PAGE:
The Department of Trade and Industry (DTI) calls for enterprises to continue in working and operating their business ethically, and stay at the forefront in leading the right path towards a clean and honest business community and society in the Asia Pacific Region.
“Governments can only do so much. The private sector must be vigilant, must police themselves, and must cooperate among one another towards establishing a common understanding on the importance of institutionalizing codes of ethics in their respective industries,” Department of Trade and Industry Undersecretary Zenaida C. Maglaya said during the recent APEC Business Ethics for SMEs Forum.
Maglaya said that governments like the Philippines can ensure transparency and predictability of our rules, regulations and procedures, and to streamline processes.
She added that governments have a role to play in this advocacy, and need to put in place an enabling policy to ensure compliance. Businesses need some degree of protection through legislation and other legal means to ensure that the public or the consumer does not suffer because of dishonest and unfair business practices.
“Governments also have a supervisory role in business ethics. We cannot simply let large organizations, which have the capacity to capture the bigger market share, to overpower the whole industry,” Maglaya said.
Maglaya said that the government must see to it that mergers, which are subject to antitrust law, are ethically carried out and are not taking a position of dominance.
She cited the passing of the Philippine Competition Act in Congress, which makes the country join the list of Asian countries and APEC economies that have the antitrust law.
This act addresses the abuse of dominant position of large enterprises and anti-competitive mergers and acquisitions. It established the Philippine Competition Commission that ensures a level playing field for enterprises regardless of size or market share.
Maglaya also said that governments can also give recognition to enterprises which have demonstrated exceptional leadership in business ethics.
She mentioned that as early as 2011, the private sector headed by the Makati Business Club (MBC), the Asian Institute of Management (AIM), and other thought leaders led our country in the discussion of fighting corruption by introducing and strengthening ethical standards in business.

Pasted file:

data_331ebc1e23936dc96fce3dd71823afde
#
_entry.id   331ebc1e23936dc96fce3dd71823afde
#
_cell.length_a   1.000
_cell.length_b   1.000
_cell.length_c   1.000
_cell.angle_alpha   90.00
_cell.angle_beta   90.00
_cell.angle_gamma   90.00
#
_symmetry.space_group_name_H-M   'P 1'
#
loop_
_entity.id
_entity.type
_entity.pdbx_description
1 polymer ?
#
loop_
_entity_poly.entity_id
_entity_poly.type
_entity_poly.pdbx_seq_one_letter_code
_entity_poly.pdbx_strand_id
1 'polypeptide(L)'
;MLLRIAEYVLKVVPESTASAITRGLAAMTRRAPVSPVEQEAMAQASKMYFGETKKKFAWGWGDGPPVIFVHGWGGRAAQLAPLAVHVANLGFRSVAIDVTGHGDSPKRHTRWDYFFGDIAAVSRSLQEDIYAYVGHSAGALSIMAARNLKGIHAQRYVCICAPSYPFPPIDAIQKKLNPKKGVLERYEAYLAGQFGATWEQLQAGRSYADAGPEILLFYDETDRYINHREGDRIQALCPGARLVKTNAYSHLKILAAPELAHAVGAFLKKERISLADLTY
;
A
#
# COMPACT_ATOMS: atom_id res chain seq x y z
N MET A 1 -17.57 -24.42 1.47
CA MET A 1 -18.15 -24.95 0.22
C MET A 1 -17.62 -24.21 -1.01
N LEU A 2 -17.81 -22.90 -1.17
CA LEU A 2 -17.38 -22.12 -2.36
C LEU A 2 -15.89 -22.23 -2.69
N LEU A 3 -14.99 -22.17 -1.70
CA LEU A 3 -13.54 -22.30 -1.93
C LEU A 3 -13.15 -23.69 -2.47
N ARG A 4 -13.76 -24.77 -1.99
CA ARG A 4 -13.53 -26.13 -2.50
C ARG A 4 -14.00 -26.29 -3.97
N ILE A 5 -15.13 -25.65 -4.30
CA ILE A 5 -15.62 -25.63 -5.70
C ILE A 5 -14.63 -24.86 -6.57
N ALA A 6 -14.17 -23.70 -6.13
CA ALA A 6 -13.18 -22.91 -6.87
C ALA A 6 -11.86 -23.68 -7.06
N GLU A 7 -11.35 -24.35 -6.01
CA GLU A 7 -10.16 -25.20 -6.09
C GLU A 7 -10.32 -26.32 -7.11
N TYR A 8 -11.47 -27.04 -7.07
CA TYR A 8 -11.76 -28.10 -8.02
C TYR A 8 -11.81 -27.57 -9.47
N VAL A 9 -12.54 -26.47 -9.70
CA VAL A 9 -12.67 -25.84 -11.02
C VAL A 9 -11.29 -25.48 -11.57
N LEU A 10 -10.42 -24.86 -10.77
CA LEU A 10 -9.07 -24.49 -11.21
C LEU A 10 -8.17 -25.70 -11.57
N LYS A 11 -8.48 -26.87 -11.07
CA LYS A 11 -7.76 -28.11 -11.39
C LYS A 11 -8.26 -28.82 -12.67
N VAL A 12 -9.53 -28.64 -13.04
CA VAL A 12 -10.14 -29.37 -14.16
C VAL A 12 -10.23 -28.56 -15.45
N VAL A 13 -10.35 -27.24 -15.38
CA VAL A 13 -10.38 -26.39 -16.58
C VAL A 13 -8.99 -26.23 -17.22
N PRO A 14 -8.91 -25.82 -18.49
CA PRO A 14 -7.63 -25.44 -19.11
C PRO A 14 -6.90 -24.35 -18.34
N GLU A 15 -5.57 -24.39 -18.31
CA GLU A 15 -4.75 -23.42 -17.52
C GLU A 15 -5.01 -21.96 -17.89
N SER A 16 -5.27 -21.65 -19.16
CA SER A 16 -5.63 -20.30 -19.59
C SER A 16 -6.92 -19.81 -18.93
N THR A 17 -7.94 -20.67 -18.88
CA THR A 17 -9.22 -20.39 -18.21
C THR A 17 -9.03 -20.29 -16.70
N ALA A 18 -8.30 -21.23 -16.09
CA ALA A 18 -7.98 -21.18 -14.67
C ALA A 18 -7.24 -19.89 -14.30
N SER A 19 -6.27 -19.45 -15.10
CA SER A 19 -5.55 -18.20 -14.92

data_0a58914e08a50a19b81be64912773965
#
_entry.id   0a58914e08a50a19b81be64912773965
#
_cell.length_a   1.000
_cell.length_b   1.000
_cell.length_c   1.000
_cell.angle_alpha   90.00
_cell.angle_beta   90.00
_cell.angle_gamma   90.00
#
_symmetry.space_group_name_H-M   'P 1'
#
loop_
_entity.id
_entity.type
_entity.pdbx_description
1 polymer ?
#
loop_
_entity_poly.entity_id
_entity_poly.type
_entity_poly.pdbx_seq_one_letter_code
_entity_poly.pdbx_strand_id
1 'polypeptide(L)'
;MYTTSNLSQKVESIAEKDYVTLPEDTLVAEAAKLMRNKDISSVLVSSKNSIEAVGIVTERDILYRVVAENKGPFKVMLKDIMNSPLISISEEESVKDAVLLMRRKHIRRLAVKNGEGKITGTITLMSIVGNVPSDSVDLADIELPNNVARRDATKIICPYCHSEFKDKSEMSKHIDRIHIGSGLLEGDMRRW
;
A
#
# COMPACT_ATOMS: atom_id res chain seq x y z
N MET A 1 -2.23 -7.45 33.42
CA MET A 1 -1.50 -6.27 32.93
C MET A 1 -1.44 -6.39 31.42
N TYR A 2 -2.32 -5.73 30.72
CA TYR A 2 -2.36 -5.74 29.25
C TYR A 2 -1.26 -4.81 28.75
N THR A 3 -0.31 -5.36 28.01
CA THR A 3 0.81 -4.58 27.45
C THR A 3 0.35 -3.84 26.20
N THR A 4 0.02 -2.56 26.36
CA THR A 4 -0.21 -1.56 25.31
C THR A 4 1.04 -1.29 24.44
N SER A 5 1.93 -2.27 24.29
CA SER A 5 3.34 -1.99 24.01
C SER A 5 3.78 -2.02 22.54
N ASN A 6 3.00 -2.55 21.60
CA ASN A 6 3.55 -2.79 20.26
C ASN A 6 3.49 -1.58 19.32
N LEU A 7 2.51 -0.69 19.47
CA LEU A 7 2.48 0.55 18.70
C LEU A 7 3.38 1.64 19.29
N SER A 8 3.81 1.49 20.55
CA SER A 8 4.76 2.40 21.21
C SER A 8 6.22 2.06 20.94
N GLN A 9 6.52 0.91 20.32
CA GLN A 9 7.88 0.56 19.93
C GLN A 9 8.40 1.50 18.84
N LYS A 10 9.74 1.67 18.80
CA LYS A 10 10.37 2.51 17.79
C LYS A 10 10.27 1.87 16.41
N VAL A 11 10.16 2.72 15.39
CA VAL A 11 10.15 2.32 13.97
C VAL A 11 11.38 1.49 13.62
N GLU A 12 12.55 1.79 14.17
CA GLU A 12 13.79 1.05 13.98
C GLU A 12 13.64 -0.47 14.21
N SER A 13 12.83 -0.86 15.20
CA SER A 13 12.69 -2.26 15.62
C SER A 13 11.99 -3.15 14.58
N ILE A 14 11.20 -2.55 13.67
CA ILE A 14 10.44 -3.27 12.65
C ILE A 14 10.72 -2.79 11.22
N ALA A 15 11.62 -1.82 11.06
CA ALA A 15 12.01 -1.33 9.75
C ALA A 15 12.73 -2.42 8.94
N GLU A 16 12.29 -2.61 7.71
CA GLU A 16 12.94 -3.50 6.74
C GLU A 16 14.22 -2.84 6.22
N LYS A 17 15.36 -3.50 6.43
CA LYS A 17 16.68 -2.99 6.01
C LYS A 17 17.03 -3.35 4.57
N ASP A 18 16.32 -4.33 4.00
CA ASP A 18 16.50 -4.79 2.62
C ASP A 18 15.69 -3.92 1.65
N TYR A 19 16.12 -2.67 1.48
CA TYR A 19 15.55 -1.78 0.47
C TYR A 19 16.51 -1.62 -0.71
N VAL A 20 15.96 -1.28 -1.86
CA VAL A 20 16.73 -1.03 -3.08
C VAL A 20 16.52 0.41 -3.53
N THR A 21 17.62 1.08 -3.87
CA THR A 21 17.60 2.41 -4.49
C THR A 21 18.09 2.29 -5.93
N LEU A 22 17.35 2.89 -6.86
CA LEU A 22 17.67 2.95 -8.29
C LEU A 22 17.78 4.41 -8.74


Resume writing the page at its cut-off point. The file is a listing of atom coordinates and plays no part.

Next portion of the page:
The discussion led to the development of the integrity initiative, a private sector-led campaign aiming to strengthen ethical standards in business. This initiative inspires and aspires for a level playing field where companies that do business with integrity enjoy competitive advantage in both government and private sector transactions.
To achieve this goal, market players in the Philippines commit to voluntarily adhere to common ethical standards. The initiative brings together businesses and industry associations to follow a common roadmap that institutionalizes integrity in all aspects of the business process.
“Since 2010 when the project started, MBC and Employers Confederation of the Philippines (ECOP) have been joined by various organizations and industry organizations in taking an active role in promoting honesty and transparency in Philippine business,” Maglaya said. These organizations joined the integrity pledge, a commitment to ethical business practices and good corporate governance,” Maglaya said.
Maglaya noted that the signatories to the pledge, which have grown from 500 to 2,000 are part of a growing group of ethically-conscious companies spearheading positive change in the Philippines. The signatories are expected to abide by the unified code of conduct for business.
“The Code ensures that different market players adhere to the same rules of the game in order to create fair market conditions and promote transparency in doing business,” Maglaya said. (END)